Good Can Lead Us
Good Can Lead Us
From the desk of Rabbi David Lyon
During Passover and in anticipation of Yom HaShoah, Holocaust Remembrance Day, I was asked the question, “Where can hate lead us?” It’s easy to respond to the question because hate’s mission is to destroy. But rather than respond to the question as it was asked, I chose to put the emphasis, not on “hate,” but on “lead.” I replied, “Hate can’t lead us anywhere. Hate destroys our ability to see where good can lead us, instead.”
The question assumes that hate is here to stay, that it’s become the default in our communities, and that we have to learn how to follow it. What an awful state of mind and what a terrible fate if we’ve assumed that we have to accept it. Of all the lessons we’ve learned in Judaism, one that speaks to this crisis of our times is this, “The entire world is but a narrow bridge; the most important thing is not to be afraid” (attributed to Rav Nachman). Hate breeds fear, but Nachman’s teaching urges us not to be overwhelmed by fear.
In a 19th century study, a psychologist and a physician posited what came to be known as the James-Lange theory. It taught us that we don’t run because we’re afraid; rather, we’re afraid because we run. So, what if we didn’t run? What if we faced the fear that was produced by hate? A result is that the word “lead” would become an important weapon against hate. It would restore our faith that good is not only better, but also worth advocating for in difficult times.
One way to speak our Truth is to break down misconceptions with facts and understanding. In the same conversation, I was asked how to respond to this generation about the 6 million Jews who died in the Holocaust. My response began by making clear that 6 million Jews didn’t just “die” in the Holocaust; they were systematically murdered in a program the Nazis called the Final Solution. There’s a difference between those who die in war and those who are marched to the crematoria, slaughtered on the edge of open pits, and tortured to death.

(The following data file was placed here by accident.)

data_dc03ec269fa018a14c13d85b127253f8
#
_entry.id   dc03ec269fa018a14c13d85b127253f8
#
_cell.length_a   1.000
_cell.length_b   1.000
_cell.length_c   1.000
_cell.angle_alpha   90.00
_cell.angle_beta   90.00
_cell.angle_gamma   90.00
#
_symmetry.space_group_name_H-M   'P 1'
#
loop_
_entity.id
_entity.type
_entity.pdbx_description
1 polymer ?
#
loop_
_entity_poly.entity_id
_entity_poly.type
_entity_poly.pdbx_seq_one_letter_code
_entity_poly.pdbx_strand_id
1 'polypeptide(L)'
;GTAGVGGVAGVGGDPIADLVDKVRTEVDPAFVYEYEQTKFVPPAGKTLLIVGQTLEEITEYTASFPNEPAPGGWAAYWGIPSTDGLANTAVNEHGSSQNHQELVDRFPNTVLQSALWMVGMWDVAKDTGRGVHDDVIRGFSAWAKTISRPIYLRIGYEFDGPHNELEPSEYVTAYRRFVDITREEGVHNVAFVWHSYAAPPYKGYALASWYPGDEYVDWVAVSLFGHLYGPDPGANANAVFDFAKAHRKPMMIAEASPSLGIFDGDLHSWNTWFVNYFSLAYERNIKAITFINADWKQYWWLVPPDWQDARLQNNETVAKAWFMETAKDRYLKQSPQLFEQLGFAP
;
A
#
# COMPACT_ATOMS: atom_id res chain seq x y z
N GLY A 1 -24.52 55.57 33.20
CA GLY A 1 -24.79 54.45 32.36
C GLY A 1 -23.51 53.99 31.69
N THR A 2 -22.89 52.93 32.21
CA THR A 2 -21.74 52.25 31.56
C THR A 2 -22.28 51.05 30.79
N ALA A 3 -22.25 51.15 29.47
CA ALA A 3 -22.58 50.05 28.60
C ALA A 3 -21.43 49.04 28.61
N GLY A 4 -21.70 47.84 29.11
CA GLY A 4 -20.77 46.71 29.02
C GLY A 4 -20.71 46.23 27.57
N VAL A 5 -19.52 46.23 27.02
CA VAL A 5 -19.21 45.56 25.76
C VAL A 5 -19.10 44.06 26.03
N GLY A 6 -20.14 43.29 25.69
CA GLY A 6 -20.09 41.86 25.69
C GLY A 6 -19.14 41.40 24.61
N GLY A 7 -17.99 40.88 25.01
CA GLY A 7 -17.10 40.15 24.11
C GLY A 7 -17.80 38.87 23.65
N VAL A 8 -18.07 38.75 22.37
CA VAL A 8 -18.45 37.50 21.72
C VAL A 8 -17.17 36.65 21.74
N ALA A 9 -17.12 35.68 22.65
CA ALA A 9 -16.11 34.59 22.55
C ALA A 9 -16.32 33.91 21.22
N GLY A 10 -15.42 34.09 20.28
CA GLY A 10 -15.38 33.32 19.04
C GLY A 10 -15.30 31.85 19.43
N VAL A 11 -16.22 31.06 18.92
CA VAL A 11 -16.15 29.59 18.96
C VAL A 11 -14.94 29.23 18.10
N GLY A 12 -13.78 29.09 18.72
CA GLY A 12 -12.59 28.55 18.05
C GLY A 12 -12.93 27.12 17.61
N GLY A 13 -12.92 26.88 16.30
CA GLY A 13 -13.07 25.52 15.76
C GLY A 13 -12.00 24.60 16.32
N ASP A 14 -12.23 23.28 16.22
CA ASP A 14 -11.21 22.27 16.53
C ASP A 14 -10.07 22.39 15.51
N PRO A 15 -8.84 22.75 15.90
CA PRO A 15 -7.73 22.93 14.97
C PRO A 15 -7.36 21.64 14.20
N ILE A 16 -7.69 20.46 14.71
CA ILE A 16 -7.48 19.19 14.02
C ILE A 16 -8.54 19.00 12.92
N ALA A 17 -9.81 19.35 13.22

Now that Passover is done, an answer to these critical questions about hate begins with identifying ourselves as ones who were enslaved in Egypt, were redeemed by God’s might and wonders, and led by God’s faithful prophet, Moses, to a place where freedom to live in covenant with God could begin. In addition, the Exodus story is a human story that’s relatable to every American whose origins began in another land and whose destiny was bound to unfold in America. Moses, it turns out, is America’s prophet, according to Bruce Feiler, who wrote on this theme in “America’s Prophet: How the Story of Moses Shaped America” (William Morrow, 2009).
Our community’s oral stories about our families’ journeys produce similar narratives about struggles that are physical, emotional, and spiritual. The color of one’s skin, the land of origin from which one came, and the faith that one keeps, are all part of the tapestry that is the marvel of America. And though hate produced some of what we know about America, today, it can’t define us if we’re prepared to create real understanding, deep insights, and new opportunities. Hate has nothing to do with what we have yet to be.
As Shabbat begins, ask yourself what can you face today, without fear, for the sake of tomorrow? Ask everyone who cares, where can “good” lead us?